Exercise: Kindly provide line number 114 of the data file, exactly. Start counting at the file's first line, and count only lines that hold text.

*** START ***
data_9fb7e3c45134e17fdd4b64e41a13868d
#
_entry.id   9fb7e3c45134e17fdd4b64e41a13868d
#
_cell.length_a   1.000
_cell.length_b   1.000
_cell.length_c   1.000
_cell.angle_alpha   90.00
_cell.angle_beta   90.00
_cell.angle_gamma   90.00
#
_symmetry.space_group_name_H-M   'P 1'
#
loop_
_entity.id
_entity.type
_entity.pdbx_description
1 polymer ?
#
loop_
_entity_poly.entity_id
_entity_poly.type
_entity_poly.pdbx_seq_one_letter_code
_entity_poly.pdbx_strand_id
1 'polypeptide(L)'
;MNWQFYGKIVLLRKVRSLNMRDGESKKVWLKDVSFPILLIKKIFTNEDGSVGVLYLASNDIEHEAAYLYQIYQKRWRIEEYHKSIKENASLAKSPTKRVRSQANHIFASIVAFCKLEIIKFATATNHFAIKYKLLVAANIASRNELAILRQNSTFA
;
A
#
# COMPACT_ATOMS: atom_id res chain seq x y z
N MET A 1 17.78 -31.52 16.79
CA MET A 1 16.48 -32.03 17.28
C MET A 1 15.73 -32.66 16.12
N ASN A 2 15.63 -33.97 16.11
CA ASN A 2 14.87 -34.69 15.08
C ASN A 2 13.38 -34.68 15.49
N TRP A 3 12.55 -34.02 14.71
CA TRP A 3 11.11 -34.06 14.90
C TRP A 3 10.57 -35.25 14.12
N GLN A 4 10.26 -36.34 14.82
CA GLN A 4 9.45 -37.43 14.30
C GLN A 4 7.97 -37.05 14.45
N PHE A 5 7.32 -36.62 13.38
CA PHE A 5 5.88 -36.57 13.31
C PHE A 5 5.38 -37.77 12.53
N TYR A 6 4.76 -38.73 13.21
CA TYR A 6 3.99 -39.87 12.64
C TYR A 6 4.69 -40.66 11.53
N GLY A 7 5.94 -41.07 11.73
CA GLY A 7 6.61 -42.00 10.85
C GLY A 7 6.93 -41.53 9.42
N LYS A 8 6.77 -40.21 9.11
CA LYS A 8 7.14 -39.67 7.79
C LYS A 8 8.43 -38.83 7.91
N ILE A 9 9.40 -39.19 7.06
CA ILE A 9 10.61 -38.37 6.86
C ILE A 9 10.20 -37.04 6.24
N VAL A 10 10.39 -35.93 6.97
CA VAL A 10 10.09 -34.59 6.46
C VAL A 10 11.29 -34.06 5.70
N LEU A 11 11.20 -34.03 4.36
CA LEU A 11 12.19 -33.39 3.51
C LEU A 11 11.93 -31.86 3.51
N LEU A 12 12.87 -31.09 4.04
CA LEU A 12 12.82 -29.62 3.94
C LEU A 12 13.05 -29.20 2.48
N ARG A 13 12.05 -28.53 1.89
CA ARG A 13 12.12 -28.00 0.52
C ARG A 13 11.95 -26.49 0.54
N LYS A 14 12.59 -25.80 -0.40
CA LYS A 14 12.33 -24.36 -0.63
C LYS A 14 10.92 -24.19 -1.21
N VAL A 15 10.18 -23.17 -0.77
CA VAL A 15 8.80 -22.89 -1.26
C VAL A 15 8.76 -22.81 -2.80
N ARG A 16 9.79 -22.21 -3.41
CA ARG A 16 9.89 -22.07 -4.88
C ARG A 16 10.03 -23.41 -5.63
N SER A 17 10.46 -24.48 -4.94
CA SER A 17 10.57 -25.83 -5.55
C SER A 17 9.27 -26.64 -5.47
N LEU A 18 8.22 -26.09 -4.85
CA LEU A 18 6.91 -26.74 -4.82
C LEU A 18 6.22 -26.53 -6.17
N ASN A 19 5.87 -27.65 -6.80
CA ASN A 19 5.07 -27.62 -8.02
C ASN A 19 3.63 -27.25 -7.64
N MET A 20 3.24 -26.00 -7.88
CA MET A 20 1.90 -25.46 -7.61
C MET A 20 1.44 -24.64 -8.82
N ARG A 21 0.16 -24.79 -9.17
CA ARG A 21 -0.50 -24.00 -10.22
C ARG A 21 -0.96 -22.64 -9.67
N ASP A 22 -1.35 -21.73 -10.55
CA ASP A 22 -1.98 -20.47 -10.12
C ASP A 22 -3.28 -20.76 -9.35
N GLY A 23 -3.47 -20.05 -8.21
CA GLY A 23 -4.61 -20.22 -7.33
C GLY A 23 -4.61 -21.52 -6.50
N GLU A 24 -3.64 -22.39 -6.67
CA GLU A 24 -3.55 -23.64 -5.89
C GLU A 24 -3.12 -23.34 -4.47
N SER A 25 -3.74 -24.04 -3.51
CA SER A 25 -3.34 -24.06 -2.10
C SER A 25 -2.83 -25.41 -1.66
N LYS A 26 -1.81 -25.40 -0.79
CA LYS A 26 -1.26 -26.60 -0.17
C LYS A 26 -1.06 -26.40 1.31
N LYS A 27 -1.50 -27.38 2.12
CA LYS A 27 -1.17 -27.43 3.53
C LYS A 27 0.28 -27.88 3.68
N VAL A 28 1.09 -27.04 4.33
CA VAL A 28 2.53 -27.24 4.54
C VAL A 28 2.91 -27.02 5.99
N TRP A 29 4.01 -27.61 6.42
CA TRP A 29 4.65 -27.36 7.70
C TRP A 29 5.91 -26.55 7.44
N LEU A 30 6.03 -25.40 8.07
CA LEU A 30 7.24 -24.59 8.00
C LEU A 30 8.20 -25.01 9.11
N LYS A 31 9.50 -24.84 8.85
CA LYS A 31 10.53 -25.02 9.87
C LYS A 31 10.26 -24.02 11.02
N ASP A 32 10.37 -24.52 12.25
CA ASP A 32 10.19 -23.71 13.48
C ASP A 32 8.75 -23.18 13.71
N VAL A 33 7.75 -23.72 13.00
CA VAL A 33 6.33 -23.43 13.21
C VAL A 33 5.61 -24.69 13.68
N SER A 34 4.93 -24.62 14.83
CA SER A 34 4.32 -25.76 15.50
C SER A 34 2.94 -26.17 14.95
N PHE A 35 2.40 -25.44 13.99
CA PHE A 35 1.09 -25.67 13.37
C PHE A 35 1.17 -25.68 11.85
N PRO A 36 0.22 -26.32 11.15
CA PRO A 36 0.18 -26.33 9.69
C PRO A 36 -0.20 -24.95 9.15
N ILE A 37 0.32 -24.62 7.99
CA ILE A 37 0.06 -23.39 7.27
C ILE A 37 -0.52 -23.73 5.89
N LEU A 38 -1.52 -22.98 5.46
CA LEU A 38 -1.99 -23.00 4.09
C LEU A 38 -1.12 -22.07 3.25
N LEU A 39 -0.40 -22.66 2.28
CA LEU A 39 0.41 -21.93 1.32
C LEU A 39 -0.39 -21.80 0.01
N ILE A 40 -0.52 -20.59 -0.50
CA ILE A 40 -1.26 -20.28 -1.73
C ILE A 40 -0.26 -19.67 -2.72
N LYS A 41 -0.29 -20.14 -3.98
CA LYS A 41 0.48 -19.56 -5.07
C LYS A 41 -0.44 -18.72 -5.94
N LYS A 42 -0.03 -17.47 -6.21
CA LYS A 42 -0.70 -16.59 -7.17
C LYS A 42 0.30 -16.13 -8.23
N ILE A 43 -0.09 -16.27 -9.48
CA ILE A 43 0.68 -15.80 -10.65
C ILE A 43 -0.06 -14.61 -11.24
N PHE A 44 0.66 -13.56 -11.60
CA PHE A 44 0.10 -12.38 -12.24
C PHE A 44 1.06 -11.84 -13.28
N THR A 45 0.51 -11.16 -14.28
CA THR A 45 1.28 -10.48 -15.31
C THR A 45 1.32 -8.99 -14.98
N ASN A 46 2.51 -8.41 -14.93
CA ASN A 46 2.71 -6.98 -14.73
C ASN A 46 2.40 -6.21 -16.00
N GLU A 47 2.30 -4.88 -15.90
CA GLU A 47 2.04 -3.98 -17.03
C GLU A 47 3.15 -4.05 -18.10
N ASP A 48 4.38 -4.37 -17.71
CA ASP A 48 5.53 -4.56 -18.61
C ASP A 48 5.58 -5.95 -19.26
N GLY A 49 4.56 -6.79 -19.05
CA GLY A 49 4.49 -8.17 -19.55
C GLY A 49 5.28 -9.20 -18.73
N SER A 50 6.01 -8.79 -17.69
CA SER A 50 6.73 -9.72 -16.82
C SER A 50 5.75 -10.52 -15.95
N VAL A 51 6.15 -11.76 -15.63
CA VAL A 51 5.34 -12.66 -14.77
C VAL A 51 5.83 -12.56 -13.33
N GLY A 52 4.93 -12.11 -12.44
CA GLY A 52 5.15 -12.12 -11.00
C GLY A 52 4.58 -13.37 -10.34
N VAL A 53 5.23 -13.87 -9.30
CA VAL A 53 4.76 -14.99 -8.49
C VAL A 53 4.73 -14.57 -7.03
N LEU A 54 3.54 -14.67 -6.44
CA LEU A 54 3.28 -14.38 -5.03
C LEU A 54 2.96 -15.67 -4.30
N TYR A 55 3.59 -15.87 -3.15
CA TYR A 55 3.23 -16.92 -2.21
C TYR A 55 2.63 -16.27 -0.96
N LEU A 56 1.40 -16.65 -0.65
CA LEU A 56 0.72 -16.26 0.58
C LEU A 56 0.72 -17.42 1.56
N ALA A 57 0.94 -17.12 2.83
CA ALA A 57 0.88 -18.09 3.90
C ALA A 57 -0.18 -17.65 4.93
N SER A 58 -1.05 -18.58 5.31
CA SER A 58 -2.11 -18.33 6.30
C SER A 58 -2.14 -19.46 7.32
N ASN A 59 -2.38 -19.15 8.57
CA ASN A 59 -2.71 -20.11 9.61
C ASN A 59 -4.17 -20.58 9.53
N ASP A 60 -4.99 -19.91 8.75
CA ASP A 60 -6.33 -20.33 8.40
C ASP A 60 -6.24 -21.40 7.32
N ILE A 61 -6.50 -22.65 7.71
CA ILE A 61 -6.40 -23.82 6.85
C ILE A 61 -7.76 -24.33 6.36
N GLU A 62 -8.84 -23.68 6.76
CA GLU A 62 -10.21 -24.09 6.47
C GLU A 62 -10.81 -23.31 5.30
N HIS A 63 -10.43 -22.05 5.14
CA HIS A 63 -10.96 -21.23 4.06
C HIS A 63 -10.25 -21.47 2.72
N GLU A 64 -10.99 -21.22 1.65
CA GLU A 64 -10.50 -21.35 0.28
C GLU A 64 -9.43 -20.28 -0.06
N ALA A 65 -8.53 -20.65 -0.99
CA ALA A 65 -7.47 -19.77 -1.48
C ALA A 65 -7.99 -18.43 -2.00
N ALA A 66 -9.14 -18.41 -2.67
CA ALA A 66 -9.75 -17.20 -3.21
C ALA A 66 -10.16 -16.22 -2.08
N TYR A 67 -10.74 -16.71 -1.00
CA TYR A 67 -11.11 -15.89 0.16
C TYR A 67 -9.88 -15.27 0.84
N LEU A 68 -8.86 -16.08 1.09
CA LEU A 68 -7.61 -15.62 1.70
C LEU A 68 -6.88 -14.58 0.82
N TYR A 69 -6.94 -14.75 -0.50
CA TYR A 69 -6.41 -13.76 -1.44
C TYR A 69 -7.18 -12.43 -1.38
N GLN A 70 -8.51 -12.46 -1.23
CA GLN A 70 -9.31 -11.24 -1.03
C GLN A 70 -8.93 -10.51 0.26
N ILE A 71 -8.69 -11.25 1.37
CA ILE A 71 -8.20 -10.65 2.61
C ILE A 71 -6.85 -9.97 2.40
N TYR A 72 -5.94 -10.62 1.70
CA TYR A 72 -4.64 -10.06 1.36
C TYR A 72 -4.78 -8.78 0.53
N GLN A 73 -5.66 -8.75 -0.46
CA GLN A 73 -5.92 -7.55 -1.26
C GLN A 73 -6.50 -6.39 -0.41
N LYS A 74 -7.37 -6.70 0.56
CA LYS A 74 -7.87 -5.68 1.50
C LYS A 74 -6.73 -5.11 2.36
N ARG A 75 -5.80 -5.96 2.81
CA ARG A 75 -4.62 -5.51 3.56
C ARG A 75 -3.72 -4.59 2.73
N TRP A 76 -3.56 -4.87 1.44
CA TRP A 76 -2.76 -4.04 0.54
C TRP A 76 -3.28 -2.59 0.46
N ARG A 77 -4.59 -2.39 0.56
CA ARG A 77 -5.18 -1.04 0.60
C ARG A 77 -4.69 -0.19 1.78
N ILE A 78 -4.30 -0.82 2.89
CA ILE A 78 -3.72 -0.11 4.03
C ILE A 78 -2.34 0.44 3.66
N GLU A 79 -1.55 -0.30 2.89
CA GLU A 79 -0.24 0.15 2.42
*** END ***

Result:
C VAL A 28 2.91 -27.02 5.99